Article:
I’ve been thoroughly enjoying watching the Winter Olympics. The Olympic athletes are amazing. And not just the winners. The ones who finish way back in the pack are amazing, too. There’s only one sport in there that I know fairly well: skiing. I’ve been skiing since I was five, and I lived in Innsbruck for a year in college, broke some bones doing it as a teenager, and some said I was pretty good at it when I was young. And I still ski, even fast sometimes, at 62. But I am only good enough to sit back in awe at what I’ve been watching these last few nights on the Olympics.
First, 5 Ways Business is Like the Olympics
- Metrics. Olympic athletes live and breathe metrics, minutes and seconds, meters and feet, with tons of statistics on performances.
- Return on investment. Sure, there are phenomenal athletes who perform above all normal levels because of born talents, but it seems to me that luck in the Olympics is a result of hard work, not rolling dice. As in business, the harder you work, the luckier you get.
- Planning pays off. And not because planning predicts the future, either, but rather – and much like business planning – because it sets goals and steps and interdependencies into manageable pieces. As with business, there is always the difference between plan and actual, and that’s what people manage.
- Visualizing improves performance. Dreaming about what the business can look like helps you move it in the right direction, and, eventually, make progress. Visualizing athletic moves helps you get there.
- It’s about focus. You can’t do everything. Bode Miller doesn’t have to do ice dancing, and Apolo Ono doesn’t have to face the Canadian hockey team. You specialize in doing some things really well and, at least in some sports, get team members to do other things. One player pushes the granite rock over the ice, and other players sweep around it.
Then 4 Ways I’m glad that Business Isn’t Like the Olympics.
- Olympics require four years of training for as little as a minute or two of performance. Can you imagine? Is there a way to relate that to business? Yesterday doesn’t matter at all in the Olympics; but, and thank heavens for this, yesterday does matter in business.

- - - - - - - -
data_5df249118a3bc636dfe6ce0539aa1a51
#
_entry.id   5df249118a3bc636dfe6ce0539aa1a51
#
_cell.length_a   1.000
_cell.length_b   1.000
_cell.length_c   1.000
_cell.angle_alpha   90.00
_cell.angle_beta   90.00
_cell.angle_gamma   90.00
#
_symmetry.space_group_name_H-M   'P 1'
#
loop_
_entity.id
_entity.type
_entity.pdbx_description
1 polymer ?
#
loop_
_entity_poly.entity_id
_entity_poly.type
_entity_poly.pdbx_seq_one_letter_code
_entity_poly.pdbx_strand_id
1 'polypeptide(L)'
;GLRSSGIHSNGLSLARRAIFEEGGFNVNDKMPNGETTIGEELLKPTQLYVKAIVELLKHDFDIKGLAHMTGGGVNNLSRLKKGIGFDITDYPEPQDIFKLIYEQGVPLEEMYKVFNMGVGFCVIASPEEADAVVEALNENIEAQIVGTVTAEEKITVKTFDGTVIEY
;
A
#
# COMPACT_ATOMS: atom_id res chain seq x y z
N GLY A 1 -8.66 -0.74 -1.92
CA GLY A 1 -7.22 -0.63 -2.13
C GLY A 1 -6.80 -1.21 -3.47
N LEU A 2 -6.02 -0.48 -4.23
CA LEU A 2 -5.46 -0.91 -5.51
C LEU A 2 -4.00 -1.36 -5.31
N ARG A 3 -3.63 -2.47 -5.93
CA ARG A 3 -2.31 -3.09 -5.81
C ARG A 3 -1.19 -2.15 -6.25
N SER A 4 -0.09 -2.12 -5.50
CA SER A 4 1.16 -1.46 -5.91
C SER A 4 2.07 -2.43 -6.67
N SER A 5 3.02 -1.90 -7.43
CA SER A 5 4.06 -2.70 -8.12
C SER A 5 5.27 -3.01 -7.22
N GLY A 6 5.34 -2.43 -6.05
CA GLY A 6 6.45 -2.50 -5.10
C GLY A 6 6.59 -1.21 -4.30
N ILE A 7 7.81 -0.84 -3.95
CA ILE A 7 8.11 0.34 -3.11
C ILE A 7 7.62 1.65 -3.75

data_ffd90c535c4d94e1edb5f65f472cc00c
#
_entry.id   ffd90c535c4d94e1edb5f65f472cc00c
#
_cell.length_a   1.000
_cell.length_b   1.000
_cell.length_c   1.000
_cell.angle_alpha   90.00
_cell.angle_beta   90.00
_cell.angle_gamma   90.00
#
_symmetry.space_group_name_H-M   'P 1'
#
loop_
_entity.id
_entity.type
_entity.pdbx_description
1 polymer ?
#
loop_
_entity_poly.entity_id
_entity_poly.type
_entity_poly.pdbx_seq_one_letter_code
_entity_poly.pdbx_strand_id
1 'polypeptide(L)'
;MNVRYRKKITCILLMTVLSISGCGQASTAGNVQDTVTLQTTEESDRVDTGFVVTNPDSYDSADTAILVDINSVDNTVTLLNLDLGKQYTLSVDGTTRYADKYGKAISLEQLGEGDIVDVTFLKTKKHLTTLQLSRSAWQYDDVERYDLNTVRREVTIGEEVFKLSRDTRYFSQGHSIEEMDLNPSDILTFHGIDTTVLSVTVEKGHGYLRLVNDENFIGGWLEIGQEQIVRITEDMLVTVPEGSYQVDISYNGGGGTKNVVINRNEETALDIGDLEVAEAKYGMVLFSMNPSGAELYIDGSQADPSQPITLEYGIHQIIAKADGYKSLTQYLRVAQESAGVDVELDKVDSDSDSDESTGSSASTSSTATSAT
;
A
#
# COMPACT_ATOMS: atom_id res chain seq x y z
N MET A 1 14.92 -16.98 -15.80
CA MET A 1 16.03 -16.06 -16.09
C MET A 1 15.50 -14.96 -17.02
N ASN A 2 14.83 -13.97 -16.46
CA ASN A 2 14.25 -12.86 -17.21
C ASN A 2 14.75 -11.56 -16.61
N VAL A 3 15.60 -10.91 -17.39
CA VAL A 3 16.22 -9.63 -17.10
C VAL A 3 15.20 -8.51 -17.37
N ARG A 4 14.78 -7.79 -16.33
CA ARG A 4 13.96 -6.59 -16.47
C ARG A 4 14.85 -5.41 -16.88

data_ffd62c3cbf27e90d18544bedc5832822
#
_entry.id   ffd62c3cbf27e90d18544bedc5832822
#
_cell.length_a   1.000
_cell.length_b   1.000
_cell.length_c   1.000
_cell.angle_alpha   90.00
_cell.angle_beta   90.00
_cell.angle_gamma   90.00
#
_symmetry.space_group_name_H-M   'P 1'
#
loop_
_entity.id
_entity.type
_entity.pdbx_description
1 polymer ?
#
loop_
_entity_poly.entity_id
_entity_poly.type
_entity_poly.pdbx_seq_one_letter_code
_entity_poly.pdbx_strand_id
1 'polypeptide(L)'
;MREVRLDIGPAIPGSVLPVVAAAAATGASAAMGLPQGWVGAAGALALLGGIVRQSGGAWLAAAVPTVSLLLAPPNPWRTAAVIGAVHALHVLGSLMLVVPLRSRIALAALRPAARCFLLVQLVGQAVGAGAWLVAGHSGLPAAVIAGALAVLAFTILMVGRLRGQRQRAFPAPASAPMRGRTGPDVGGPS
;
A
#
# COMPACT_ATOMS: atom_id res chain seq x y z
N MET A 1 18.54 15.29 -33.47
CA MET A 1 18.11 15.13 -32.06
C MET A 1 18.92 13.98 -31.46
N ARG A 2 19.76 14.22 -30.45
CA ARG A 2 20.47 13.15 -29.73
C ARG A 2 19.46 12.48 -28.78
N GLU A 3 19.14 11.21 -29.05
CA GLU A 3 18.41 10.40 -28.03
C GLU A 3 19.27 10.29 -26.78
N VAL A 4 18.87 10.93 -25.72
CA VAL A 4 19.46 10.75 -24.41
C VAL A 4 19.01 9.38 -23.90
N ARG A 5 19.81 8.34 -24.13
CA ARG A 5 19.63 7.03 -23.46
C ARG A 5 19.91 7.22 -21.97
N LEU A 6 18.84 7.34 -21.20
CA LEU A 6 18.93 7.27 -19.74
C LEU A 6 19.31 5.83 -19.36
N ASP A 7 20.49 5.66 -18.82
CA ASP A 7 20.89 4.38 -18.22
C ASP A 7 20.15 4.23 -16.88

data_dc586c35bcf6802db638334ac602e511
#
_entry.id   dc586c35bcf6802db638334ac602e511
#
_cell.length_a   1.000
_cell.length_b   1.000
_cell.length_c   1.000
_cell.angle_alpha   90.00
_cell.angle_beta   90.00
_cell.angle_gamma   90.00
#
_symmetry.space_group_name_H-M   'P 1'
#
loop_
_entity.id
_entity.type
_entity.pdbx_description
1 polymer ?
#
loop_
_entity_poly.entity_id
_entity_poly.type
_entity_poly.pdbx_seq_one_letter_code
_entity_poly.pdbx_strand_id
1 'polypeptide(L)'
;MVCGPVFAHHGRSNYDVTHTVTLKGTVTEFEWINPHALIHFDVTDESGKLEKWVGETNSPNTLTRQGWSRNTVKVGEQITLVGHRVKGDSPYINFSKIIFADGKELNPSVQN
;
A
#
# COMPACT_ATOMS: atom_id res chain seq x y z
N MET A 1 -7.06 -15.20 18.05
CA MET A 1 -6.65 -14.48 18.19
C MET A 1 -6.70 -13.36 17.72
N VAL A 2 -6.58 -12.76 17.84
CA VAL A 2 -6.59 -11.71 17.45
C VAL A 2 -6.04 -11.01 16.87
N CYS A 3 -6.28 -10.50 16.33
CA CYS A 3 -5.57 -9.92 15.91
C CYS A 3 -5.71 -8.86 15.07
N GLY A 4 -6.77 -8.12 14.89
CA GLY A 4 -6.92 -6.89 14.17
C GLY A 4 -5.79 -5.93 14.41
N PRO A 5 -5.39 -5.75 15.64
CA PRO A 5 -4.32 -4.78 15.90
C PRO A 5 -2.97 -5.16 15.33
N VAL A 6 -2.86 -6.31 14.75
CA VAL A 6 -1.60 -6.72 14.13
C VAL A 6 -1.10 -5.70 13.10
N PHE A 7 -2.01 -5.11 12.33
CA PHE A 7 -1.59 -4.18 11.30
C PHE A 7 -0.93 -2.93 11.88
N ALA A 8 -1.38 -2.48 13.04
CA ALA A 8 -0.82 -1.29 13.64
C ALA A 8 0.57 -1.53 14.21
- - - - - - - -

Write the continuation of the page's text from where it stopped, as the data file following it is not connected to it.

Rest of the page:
- Olympics separate winners from losers for tiny differences in performance. Sometimes hundredths of a second. In alpine skiing, you have dozens of people who ski huge icy slopes within a couple seconds of the winning time and don’t even show up in the television coverage.
- Olympics have only one winner per event. Okay, maybe three, depending on how one feels about silver and bronze medals. But to watch, say, the women’s downhill, where it seemed like a third of them crashed on very hard ice at very high speeds, how can any of them who finished that course not get a medal? Reminds me of my years coaching kids’ soccer, where we’d get trophies for everybody.
- Many Olympic athletes wear skin-tight suits. Bad enough that I have to wear an actual suit and tie two or three times per year. At least in the software business we’re allowed to be comfortable most of the time.
And one final note: This post started out as 5 ways and 5 ways, not 5 and 4. But the fifth in the second list was attempting to make fun of speed and danger. Then I remembered Nodar Kumaritashvili, a Georgian luge slider competing at the Vancouver Olympics, who died after crashing during a training run and hitting a metal pole. He was 21. May he rest in peace. And may Olympics never be that dangerous again. There’s nothing at all funny about that.
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